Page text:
The structure of the AliC GH13 alpha-amylase from Alicyclobacillus sp. reveals the accommodation of starch branching points in the alpha-amylase family.Agirre, J., Moroz, O., Meier, S., Brask, J., Munch, A., Hoff, T., Andersen, C., Wilson, K.S., Davies, G.J.
(2019) Acta Crystallogr D Struct Biol 75: 1-7
- PubMed: 30644839
- DOI: 10.1107/S2059798318014900
- Primary Citation of Related Structures:
- PubMed Abstract:
α-Amylases are glycoside hydrolases that break the α-1,4 bonds in starch and related glycans. The degradation of starch is rendered difficult by the presence of varying degrees of α-1,6 branch points and their possible accommodation within the active ...
α-Amylases are glycoside hydrolases that break the α-1,4 bonds in starch and related glycans. The degradation of starch is rendered difficult by the presence of varying degrees of α-1,6 branch points and their possible accommodation within the active centre of α-amylase enzymes. Given the myriad industrial uses for starch and thus also for α-amylase-catalysed starch degradation and modification, there is considerable interest in how different α-amylases might accommodate these branches, thus impacting on the potential processing of highly branched post-hydrolysis remnants (known as limit dextrins) and societal applications. Here, it was sought to probe the branch-point accommodation of the Alicyclobacillus sp. CAZy family GH13 α-amylase AliC, prompted by the observation of a molecule of glucose in a position that may represent a branch point in an acarbose complex solved at 2.1 Å resolution. Limit digest analysis by two-dimensional NMR using both pullulan (a regular linear polysaccharide of α-1,4, α-1,4, α-1,6 repeating trisaccharides) and amylopectin starch showed how the Alicyclobacillus sp. enzyme could accept α-1,6 branches in at least the -2, +1 and +2 subsites, consistent with the three-dimensional structures with glucosyl moieties in the +1 and +2 subsites and the solvent-exposure of the -2 subsite 6-hydroxyl group. Together, the work provides a rare insight into branch-point acceptance in these industrial catalysts.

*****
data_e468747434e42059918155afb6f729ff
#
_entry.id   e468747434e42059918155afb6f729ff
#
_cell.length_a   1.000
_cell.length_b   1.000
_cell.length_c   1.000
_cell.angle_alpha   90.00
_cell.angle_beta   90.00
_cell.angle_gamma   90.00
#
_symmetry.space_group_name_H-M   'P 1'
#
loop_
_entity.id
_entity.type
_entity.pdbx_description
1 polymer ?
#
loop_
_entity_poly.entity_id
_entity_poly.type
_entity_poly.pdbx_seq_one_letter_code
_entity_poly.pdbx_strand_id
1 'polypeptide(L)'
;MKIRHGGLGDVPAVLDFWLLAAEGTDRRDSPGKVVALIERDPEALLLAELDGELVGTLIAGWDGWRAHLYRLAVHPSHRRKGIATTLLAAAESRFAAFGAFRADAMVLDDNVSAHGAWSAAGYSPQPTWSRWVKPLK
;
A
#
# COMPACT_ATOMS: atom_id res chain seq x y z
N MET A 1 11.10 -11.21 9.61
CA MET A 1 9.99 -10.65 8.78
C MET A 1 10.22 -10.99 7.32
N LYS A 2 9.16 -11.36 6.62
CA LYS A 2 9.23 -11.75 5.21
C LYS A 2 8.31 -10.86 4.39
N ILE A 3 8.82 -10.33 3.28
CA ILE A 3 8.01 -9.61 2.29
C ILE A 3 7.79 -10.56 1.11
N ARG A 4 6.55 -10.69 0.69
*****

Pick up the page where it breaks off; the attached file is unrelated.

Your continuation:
York Structural Biology Laboratory, Department of Chemistry, The University of York, York YO10 5DD, England.